Tribute to Lal Bahadur Shastri
(From Tribute to the late Prime Minister, Shri Lal Bahadur Shastri, at an All-Party Memorial Meeting, New Delhi, January 11, 1967)
Today is a day of poignant memories for us and for the entire nation. We meet here to pay homage to the memory of our late Prime Minister, Shri Lal Bahadur Shastri, who a year ago laid down his life in the service of the country. Shastriji was a man of quiet greatness, who lived for India and for peace, and who died for India and for peace. He was identified with the Indian people. He was imbued with the spirit of service, and he thought always of the welfare of the people. He led our country at a time of severe trial, and helped India demonstrate both unity and determination.
Shastriji was a great product of the Gandhian era. The basic teaching of Gandhiji was that all men are brothers and differences among them should be settled non-violently. Non-violence to Gandhiji did not mean the mere absence of violence. It was not a negative concept; it was a positive quality of always seeking friendship and reconciliation, of believing that people can evolve towards a higher level of living only in, and through, peace. This was how we fought the British, eschewing violence and believing completely in reconciliation and negotiation. This was also Shastriji’s belief and, as I said, he not only lived for it, but he also gave his life for it.
We have tried in nineteen-and-a-half years of freedom to reflect this profound belief in our internal and international policies. In our foreign policy, we have always pleaded for the settlement of disputes without resort to arms. Our opposition to military blocs, the doctrine of PanchSheel, our initiative in Korea and Indo-China and numerous other assignments on behalf of world peace—all these have sprang from our belief in the peaceful settlement of disputes. The Tashkent Declaration is a reaffirmation of this policy. What Shastriji talked there and signed there was nothing new for India. But the most worthy fact about Tashkent was that through fruitful exchanges between our leader, Chairman Kosygin and President Ayub, Pakistan also subscribed to the importance of eschewing the use of arms to settle differences.
On this first anniversary of the Tashkent Declaration, I repeat anew our dedication to the principles enunciated in Tashkent.They are the principles bequeathed to us by Gandhiji and by Shastriji. And they are linked with Shastriji’s life and work. We shall gain nothing by trying to analyse whether the Declaration has achieved as much as it was hoped it would, and if it has not, who is at fault. What is more to the purpose is to tell ourselves and show to the world that India stands by it.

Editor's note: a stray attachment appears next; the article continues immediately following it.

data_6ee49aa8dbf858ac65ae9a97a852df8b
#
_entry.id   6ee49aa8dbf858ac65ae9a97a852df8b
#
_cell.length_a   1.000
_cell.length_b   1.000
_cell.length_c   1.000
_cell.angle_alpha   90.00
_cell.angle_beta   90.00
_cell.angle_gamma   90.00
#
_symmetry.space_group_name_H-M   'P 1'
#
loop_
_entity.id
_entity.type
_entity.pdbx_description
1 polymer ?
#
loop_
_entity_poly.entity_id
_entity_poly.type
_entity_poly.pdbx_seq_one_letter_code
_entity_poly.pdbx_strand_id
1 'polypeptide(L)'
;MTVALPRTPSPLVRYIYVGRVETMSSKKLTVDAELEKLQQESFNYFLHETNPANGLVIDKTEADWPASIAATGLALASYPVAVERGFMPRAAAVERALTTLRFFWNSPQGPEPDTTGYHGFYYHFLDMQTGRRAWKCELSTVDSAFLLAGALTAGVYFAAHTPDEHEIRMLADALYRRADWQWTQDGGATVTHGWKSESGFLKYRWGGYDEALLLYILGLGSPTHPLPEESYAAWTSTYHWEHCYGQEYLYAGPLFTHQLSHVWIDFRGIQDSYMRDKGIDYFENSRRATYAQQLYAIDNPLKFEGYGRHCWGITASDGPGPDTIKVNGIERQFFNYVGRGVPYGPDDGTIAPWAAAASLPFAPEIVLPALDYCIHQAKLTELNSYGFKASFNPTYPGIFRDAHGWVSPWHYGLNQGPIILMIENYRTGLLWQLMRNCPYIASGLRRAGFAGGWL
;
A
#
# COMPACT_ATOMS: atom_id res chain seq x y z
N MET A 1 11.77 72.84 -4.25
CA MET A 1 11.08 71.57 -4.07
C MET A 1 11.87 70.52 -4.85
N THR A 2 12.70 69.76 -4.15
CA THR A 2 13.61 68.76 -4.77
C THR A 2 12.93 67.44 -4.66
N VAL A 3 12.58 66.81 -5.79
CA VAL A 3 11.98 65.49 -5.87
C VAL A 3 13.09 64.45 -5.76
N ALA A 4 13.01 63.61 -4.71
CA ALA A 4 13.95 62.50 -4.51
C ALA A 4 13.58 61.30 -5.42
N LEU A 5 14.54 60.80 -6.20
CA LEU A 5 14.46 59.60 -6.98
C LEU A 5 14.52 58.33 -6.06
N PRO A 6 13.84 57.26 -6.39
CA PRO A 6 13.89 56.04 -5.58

Shastriji left us the slogan Jai Jawan, Jai Kisan. This new slogan is in a way of speaking, an extension of our old slogan Jai Hind. India can have victory only through jawans [soldiers| and kisans[farmers]. The freedom of our country is guarded by the jawans as well as by all those who work and produce. In the trying days of Kutch and later in the northern conflict, Shastriji wanted the nation to clearly realise that the defence of the country required the strengthening not only of the defence forces, but also of the economic base. At present there is no fighting, but the military threat has not receded. The jawan has to be alert. But we have had another invader, namely drought, and this invader cannot be fought by the Jawan but by the Kisan. Unless we achieve food self-sufficiency our security and existence will be in peril. This we should do in the minimum time, four or five years. The only way we can see that no one pushes us around is by becoming self-reliant. I think this is what Shastriji had in mind when he gave us this meaningful slogan.
Many voices will join us today in paying tribute to his memory. We miss him because we were close to him and we were accustomed to his advice and guidance. The nation misses his solicitude for its problems and his gentle presence.